Luigi Parasmo Salon and Spa beauty team with Luigi Parasmo and Javier Calvo, center (Photo by Joy Asico)
Luigi Parasmo and Javier Calvo opened the doors of their new state-of-the-art spa in Georgetown Monday, welcoming guests to the Luigi Parasmo Salon and Spa (1510 Wisconsin Ave. NW, DC).
Guests toured the 2,000-square-foot spa, which offers skin, body and nail treatments, ranging from holistic oxygen therapy, acne-specific remedies and a spa menu geared specifically towards men. In a rare twist, spa clients can multitask while they receive spa services. The spa offers embedeed iPads at each of three pedicure stations, allowing people to browse the web and check email.
DC psychedelic band Paperhaus are set to perform the entire Kraftwerk album Trans Europe Express at U Street Music Hall on Sunday, Dec. 14.
Lead vocalist Alex Tebeleff took a few minutes out of a busy day today to tell ParkLifeDC how the show came about.
“We are doing Kraftwerk because we love their music!” Alex said. “It’s truly some of the most innovative, interesting, and beautiful music I can think of.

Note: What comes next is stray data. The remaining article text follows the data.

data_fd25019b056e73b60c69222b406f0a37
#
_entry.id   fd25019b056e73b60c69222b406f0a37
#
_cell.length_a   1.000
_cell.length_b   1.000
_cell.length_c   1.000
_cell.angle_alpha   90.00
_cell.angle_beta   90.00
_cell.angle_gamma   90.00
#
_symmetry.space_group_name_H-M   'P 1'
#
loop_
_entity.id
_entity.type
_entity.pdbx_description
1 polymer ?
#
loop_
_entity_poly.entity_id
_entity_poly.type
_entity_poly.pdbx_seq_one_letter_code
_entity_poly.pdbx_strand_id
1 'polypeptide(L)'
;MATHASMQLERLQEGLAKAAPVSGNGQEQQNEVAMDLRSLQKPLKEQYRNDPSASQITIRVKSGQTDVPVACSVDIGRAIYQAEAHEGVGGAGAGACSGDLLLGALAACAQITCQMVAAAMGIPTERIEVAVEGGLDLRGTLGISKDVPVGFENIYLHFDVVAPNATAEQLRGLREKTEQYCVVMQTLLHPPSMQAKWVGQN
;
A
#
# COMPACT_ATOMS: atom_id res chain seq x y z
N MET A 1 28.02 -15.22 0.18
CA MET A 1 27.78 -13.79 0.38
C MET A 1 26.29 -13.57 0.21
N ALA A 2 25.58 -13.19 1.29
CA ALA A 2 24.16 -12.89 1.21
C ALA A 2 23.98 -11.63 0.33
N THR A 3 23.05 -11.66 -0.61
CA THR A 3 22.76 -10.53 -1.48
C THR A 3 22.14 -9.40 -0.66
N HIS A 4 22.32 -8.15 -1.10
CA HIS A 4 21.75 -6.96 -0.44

Peregrine Espresso – Winner of Cafe/Coffee Shop of the Year
The 2014 Hilly Awards are in the books. There were no real surprises from the list of winners of this annual event celebrating Capitol Hill businesses.
The biggest winner was Rose’s Luxury, winning three awards including Restaurant of the Year (as predicted).
Beuchert’s Saloon won Bar/Tavern of the Year for the second year in a row. The last time I went there was in 2013, so I need to make a point to visit again.
Here is a sampling of the 2014 Hill Award winners and runners-up.
In 2010, Sub Pop Records signed the folk rock band The Head and the Heart and shortly after re-released their previously self-released album, The Head and the Heart.
The band formed in Seattle, Washington in 2009 from a collection of transplanted musicians, including Jonathan Russell (vocals, guitars) from Richmond, Virginia.
I had an opportunity to see them at the Firefly Music Festival in Delaware in 2012, but declined in favor of going to the beach. I had not listened to much of their music until their second album, Let’s Be Still, and now I’m looking forward to seeing them live.
Tickets are still available. Don’t be left out.